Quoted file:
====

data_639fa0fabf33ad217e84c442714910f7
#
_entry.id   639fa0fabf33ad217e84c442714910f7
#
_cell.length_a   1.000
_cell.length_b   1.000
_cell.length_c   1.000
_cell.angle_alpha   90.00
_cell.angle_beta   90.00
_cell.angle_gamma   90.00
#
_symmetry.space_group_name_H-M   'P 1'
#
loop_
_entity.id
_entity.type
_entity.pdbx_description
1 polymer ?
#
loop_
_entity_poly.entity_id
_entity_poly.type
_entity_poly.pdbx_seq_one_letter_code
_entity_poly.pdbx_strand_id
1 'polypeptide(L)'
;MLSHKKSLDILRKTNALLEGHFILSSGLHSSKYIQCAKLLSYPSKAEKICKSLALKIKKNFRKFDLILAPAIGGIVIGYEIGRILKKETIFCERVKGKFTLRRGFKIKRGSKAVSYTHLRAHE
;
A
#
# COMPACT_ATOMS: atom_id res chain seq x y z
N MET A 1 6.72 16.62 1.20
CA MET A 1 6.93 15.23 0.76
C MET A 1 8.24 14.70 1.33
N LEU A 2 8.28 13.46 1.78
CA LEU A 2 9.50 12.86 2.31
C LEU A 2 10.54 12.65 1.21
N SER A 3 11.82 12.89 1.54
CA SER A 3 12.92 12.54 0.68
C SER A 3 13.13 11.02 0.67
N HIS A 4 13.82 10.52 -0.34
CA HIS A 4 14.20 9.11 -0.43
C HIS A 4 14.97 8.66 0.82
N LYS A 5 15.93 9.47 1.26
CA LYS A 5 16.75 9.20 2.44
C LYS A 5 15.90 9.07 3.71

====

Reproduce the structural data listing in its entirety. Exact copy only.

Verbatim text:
data_639fa0fabf33ad217e84c442714910f7
#
_entry.id   639fa0fabf33ad217e84c442714910f7
#
_cell.length_a   1.000
_cell.length_b   1.000
_cell.length_c   1.000
_cell.angle_alpha   90.00
_cell.angle_beta   90.00
_cell.angle_gamma   90.00
#
_symmetry.space_group_name_H-M   'P 1'
#
loop_
_entity.id
_entity.type
_entity.pdbx_description
1 polymer ?
#
loop_
_entity_poly.entity_id
_entity_poly.type
_entity_poly.pdbx_seq_one_letter_code
_entity_poly.pdbx_strand_id
1 'polypeptide(L)'
;MLSHKKSLDILRKTNALLEGHFILSSGLHSSKYIQCAKLLSYPSKAEKICKSLALKIKKNFRKFDLILAPAIGGIVIGYEIGRILKKETIFCERVKGKFTLRRGFKIKRGSKAVSYTHLRAHE
;
A
#
# COMPACT_ATOMS: atom_id res chain seq x y z
N MET A 1 6.72 16.62 1.20
CA MET A 1 6.93 15.23 0.76
C MET A 1 8.24 14.70 1.33
N LEU A 2 8.28 13.46 1.78
CA LEU A 2 9.50 12.86 2.31
C LEU A 2 10.54 12.65 1.21
N SER A 3 11.82 12.89 1.54
CA SER A 3 12.92 12.54 0.68
C SER A 3 13.13 11.02 0.67
N HIS A 4 13.82 10.52 -0.34
CA HIS A 4 14.20 9.11 -0.43
C HIS A 4 14.97 8.66 0.82
N LYS A 5 15.93 9.47 1.26
CA LYS A 5 16.75 9.20 2.44
C LYS A 5 15.90 9.07 3.71